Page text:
Lust, Mushrooms and the Quest for Immortality

These would seem to be the primary inspirations underpinning the activities of the occult-obsessed protagonist of Gwydion’s Dawn, hence the original choice of an image of a psychedelicised fly agaric to grace the novella’s cover. However, given that much of the tale is set in and around Glastonbury, and that it takes its title from the name of the wannabe Crowley in crushed velvet, and one-time acid-rock guitarist Gwydion Turner, this new artwork, featuring part of the ruins of Glastonbury Abbey given an early Black Sabbathesque makeover, seems particularly fitting. That said, I must admit to missing the sinister fly that sat atop the mushroom’s cap.

The new cover artwork should be visible on Amazon in the next day or two, although anyone who downloads the Kindle ebook will find that the cover is already live.

The Rude Woman Uncovered

I never was that satisfied with the crude original artwork that I cobbled together for ‘The Rude Woman of Cerne’, but as it is a humorous tale of the supernatural, the original’s daft imagery served well enough as an interim measure. Now, however, having snapped a suitably unusual and fitting image, I have redesigned the cover – as shown here – and have submitted it to Amazon in the perhaps vain hope that they will update my publication in a timely fashion. After all, it is now about ten days since I attempted to update the cover for ‘Agnes of Grimstone Peverell’, but something has gone awry. Touch wood, this cover will not suffer the same fate, and will instead be live and online before the week is out.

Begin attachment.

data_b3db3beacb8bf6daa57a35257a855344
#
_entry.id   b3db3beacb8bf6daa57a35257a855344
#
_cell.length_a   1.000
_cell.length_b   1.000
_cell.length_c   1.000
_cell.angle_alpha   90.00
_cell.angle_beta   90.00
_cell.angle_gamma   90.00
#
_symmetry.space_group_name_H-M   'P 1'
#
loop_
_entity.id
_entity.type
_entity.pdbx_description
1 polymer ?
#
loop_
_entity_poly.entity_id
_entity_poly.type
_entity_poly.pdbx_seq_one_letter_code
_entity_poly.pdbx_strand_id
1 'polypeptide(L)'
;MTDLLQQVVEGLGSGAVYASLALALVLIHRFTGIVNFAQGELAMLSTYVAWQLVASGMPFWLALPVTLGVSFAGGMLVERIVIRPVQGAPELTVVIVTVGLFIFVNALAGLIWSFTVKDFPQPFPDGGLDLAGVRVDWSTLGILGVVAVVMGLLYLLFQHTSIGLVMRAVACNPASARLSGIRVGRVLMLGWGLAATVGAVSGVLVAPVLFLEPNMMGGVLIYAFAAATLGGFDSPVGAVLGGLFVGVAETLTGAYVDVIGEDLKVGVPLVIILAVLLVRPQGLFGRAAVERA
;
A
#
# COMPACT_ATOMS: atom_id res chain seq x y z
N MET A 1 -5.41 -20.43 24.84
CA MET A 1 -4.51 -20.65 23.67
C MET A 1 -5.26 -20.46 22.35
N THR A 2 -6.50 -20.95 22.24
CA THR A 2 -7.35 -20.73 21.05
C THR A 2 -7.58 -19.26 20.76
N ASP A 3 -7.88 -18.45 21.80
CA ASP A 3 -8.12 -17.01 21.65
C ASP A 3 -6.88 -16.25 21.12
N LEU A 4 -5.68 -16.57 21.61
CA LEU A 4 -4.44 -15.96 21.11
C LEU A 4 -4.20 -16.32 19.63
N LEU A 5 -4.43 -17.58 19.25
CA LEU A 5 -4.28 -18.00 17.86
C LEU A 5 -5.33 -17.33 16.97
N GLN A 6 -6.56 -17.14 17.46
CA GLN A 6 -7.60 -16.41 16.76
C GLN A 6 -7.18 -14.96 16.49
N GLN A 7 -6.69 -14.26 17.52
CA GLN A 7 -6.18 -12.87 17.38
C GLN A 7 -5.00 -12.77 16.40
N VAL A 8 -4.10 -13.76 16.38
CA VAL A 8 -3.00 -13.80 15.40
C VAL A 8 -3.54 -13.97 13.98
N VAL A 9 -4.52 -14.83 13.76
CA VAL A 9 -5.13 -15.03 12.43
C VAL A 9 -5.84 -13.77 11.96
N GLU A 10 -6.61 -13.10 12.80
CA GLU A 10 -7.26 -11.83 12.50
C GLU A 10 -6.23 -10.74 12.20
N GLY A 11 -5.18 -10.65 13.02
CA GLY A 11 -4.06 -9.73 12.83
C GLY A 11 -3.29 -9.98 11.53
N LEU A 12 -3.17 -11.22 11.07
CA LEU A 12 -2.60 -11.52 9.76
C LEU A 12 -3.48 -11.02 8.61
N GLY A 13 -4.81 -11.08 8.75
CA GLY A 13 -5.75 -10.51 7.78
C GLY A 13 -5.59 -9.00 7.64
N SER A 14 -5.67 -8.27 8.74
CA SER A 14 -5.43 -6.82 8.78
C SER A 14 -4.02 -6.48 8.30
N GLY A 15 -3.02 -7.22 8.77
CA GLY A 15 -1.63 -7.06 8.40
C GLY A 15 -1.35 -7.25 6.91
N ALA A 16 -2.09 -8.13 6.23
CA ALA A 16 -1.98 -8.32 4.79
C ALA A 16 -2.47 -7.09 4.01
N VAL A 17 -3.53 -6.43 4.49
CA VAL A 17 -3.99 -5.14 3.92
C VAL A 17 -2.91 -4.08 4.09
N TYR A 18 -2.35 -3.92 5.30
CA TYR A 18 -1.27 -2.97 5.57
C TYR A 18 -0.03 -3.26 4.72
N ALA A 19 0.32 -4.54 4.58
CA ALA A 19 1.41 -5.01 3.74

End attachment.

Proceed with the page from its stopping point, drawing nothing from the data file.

New cover artwork for The Rude Woman of Cerne.

New Cover Art: Agnes of Grimstone Peverell

Having lately been given a wonderful present in the form of a new and much better camera, and not being altogether happy with the original image for the cover art of Agnes of Grimstone Peverell, I decided to revisit this luminous stained-glass window with a view to acquiring a better picture, and what you see above is the result. Unlike on the preceding occasion, this time there were no obstructions blocking my view, which meant that I did not have to take the picture at an angle. The lighting too proved to be much more favourable. All that therefore remained was a little image manipulation to remove perspectival distortion from its uppermost portions. The result is much crisper, and richer in colour.  As there is always a lag between uploading imagery and it going live on Amazon, I should imagine that the new cover will not be displaying on the site until Tuesday, or thereabouts.

For readers unfamiliar with the tale, most of the action unfolds on a single bitterly cold day in December 2009, during which a theatre critic and his wife – Lionel and Frances Smallwood – find themselves enjoying the Victorian Christmas market in the little-known Dorset town of Grimstone Peverell. Chilled to the marrow, they retire to the town’s minster where they are accosted by an enthusiastic guide, who knows a great deal about some things, yet next to nothing about that which would, to most people, seem obvious; she seems keen not to let them go, but return to London they must – Lionel has a play to review. That, at least, is his intention.

The story is heavily larded with black humour, and like others in the series, possesses a wry twist.

Agnes of Grimstone Peverell is available via Amazon worldwide, free to Kindle Unlimited subscribers, otherwise 99p or 99c. To preview and/or purchase, please click on the image above.